Thursday, November 1, 2007

Special Relativity Part 2: Space-Time

This post will focus on the solution to the paradox in Part 1: The problem. Also see Part 0: More Historical Background. I should probably also cite this website, where I got the paradox. In fact, that website probably explains the resolution better than I, but I that hasn't stopped me before.

Before resolving this paradox, I think it is important to introduce the space-time diagram. (All diagrams were created by me in excel.)

This is the diagram for the paradox I explained last time. The vertical axis represents time, and the horizontal axis represents space. The vertical dark-green line represents something that is staying still in space while moving through time--that represents me. This line is called my "world line" because it shows my path through space and time. The two red lines represent the world lines of two beams of light that I shoot forwards and backwards. Naturally, they move at the speed of light, which makes a 45 degree angle with the axes. The blue line represents you on your longboard, coasting forwards at 60% of the speed of light. At the initial point in time, you and I are in the same location. The light green line represents the "plane of simultaneity". All points on the plane of simultaneity happen at the same time.

Of course, for our universe, which has three dimensions of space and one of time, a space-time diagram would actually have 4-dimensions. But that's too hard to draw, so I'm sticking to this. Another important note is that though everything on a plane of simultaneity really happens at the same time, it takes some time for the light to travel to my eyes before I see what's happening. Here, we do not talk about what I see, only what is.

In order to find if I am at the midpoint between the two beams of light, I first look to see where their world lines (red lines) intersect my plane of simultaneity (light green line). Then, I measure the distance between me (the green square) and the two intersections. The two distances are the same, so I must be at the midpoint.

But what of the paradox? How can you also be at the midpoint between the two beams of light? You're clearly closer to the one going forward than the one going backward. But once I draw your plane of simultaneity, all will become clear.

The solution to all of this is that your plane of simultaneity is not parallel to mine. If you see two events happening at the same time, I would disagree and say they're happening at different times.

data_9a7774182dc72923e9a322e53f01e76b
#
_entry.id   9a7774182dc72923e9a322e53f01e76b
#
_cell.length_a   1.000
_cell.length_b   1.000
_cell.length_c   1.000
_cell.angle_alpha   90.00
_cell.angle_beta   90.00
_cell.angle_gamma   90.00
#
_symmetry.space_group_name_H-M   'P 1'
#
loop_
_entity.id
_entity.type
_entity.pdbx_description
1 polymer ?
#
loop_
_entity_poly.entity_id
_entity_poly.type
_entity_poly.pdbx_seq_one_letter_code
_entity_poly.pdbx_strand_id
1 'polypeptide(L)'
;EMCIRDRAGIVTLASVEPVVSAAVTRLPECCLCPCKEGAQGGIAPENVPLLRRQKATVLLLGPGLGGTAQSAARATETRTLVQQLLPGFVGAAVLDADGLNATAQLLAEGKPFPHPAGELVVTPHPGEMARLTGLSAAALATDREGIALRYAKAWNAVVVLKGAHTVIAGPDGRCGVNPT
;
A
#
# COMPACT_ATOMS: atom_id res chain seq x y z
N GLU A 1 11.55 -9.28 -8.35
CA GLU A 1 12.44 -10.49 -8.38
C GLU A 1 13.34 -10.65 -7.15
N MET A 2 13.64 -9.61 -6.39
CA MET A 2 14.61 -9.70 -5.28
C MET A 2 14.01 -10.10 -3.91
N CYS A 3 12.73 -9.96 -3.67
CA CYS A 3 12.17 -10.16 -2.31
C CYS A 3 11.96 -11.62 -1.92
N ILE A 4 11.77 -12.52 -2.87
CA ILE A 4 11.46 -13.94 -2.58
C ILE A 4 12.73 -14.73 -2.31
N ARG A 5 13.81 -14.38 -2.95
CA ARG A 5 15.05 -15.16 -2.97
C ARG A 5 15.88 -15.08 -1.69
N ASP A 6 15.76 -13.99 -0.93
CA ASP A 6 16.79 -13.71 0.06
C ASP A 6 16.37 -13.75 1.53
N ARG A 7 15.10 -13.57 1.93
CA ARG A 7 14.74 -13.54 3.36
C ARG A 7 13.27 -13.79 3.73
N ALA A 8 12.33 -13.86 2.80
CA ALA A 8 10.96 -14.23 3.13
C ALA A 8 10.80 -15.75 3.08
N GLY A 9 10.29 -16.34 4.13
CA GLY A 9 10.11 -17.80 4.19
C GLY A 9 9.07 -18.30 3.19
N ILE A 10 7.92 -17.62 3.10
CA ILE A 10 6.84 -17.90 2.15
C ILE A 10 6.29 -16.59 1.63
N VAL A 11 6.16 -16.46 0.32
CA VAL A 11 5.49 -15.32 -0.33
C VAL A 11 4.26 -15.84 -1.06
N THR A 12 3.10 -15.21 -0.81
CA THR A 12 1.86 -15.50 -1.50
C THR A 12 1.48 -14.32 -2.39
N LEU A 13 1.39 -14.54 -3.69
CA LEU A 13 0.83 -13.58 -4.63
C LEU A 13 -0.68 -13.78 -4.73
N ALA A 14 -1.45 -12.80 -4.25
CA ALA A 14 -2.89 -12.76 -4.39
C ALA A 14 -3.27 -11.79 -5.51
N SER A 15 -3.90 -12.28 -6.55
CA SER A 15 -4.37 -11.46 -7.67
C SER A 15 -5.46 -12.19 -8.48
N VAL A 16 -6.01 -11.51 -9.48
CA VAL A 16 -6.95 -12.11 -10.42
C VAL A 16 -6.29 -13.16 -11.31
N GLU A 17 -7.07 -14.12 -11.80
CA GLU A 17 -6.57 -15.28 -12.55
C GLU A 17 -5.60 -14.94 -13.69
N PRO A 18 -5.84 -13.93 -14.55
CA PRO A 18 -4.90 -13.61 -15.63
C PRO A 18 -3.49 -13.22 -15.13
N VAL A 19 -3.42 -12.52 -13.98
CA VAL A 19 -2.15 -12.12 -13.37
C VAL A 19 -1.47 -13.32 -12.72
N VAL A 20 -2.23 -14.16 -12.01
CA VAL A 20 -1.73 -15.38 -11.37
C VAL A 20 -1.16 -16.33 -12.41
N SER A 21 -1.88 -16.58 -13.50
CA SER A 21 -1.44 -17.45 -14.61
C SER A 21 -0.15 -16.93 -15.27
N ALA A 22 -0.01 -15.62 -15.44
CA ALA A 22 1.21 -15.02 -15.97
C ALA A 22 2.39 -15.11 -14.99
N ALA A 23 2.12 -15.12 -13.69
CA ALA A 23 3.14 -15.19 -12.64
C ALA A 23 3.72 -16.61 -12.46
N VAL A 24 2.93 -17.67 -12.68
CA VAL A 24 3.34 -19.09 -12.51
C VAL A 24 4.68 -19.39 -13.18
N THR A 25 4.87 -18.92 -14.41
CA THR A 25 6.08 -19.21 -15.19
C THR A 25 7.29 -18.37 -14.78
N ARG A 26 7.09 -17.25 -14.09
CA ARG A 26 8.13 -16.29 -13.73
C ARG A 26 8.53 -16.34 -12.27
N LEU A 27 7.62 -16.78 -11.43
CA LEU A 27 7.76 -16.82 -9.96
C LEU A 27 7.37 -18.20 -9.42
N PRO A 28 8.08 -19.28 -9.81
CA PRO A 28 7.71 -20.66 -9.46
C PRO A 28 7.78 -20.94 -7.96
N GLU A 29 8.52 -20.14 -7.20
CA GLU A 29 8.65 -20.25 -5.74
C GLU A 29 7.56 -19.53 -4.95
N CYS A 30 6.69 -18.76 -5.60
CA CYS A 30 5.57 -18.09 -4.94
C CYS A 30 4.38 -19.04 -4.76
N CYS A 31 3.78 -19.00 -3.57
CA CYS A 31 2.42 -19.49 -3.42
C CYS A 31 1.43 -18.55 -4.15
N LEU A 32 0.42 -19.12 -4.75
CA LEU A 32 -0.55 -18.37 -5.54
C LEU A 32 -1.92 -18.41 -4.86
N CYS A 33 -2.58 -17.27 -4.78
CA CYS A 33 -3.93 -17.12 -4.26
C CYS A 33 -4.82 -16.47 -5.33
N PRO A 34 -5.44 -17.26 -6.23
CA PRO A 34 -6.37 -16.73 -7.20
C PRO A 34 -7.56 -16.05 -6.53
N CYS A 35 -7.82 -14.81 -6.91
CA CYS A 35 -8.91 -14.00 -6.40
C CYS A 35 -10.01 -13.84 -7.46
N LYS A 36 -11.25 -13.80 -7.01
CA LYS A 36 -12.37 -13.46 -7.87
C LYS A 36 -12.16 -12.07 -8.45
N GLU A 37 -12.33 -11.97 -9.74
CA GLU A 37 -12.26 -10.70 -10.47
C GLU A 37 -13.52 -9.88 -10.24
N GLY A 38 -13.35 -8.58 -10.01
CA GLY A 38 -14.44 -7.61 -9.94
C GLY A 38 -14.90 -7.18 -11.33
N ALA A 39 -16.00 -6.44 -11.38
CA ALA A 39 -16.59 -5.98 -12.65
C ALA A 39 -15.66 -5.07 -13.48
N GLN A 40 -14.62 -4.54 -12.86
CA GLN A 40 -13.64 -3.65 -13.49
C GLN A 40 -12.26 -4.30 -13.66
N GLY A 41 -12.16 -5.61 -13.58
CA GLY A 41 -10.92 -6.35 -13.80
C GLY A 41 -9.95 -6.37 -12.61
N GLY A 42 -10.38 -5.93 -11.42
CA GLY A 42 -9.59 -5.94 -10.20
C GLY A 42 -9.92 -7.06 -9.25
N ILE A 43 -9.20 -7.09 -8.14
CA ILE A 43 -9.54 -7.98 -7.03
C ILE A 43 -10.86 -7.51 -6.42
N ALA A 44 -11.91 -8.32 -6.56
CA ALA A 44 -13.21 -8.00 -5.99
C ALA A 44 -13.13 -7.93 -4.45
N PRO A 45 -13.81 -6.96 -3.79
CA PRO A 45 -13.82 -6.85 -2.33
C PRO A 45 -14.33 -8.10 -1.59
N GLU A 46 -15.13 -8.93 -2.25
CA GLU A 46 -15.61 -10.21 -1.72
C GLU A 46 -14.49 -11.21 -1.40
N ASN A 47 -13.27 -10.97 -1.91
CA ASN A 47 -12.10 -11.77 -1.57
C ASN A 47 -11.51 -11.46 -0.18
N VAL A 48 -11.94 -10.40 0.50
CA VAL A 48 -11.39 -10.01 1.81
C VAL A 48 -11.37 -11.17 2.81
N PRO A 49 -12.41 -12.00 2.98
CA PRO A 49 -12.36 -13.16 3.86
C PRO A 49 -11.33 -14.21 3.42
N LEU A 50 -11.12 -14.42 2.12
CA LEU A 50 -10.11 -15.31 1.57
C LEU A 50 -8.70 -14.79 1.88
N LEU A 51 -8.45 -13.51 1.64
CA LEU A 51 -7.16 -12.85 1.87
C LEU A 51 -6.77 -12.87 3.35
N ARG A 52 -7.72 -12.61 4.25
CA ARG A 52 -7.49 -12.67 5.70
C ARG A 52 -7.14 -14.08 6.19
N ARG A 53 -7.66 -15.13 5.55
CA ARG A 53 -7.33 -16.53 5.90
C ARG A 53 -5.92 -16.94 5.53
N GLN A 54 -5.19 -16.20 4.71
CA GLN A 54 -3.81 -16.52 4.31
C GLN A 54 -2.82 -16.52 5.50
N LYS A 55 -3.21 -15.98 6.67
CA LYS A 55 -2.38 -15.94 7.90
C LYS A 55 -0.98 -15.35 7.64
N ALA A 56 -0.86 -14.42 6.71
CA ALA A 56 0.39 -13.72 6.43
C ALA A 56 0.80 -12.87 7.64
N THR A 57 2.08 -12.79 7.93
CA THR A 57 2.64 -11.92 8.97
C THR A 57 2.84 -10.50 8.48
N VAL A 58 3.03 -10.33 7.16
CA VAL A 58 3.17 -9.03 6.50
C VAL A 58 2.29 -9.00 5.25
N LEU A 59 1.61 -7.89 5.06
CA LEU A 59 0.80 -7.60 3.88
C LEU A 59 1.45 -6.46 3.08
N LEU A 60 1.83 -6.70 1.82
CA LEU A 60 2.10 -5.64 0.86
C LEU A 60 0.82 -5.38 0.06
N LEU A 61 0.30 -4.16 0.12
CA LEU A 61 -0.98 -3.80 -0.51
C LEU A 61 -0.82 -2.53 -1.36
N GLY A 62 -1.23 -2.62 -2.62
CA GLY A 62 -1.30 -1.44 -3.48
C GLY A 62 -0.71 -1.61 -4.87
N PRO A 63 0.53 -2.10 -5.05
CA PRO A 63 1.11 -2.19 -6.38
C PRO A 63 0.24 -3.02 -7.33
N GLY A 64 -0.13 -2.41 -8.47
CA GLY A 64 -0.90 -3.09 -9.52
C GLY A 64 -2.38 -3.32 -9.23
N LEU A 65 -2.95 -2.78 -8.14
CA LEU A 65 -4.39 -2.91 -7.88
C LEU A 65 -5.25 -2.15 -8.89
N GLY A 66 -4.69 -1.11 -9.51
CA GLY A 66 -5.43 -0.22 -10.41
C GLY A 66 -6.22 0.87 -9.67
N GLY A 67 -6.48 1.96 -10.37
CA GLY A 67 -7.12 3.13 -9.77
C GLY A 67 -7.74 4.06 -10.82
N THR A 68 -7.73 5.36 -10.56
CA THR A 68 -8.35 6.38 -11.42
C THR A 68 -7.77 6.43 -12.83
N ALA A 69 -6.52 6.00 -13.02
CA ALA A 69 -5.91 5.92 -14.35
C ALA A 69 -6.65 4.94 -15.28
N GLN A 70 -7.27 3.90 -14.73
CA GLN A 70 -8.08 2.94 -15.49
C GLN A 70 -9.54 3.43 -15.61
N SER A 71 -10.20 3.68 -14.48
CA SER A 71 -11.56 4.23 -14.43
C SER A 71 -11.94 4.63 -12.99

In order see that you are at the midpoint of the two beams of light, you first find the intersections between your plane of simultaneity (light blue) and the world lines of the beams of light (red). Then you compare the distance between yourself (light blue square) and the two intersections. We really can be at two different midpoints!

From your point of view, of course, you'd be the one standing still, while the rest of the universe and I travel backwards. So the diagram below is from your point of view.
If you can imagine a smooth transition between this diagram to the previous one, you're in excellent shape. If you can't, maybe this animation will help.

I drew these diagrams out so that the two squares, the green and blue ones, correspond to exactly one clock tick after the initial moment. Notice that from my point of view, my clock ticks before yours does. I must conclude that your clock is slower than mine. From your point of view, your clock ticks before mine does, so you must conclude that my clock is slower than yours. Yes, each clock is slower than the other, depending on your point of view. This effect is called "time dilation", and it becomes greater at greater speeds.

Notice that the light green and light blue lines change length depending on your point of view. This is because of an effect called "Lorentz contraction". From your point of view, all distances would appear shorter than usual. I would appear to be skinnier than usual. From my point of view, you would appear to be skinnier than usual. This effect becomes greater at greater speeds.

But before you start concocting relativistic schemes to become skinnier, I'll add that you also become heavier than usual. The reasons why are to be explained in Part 3.

I will take questions.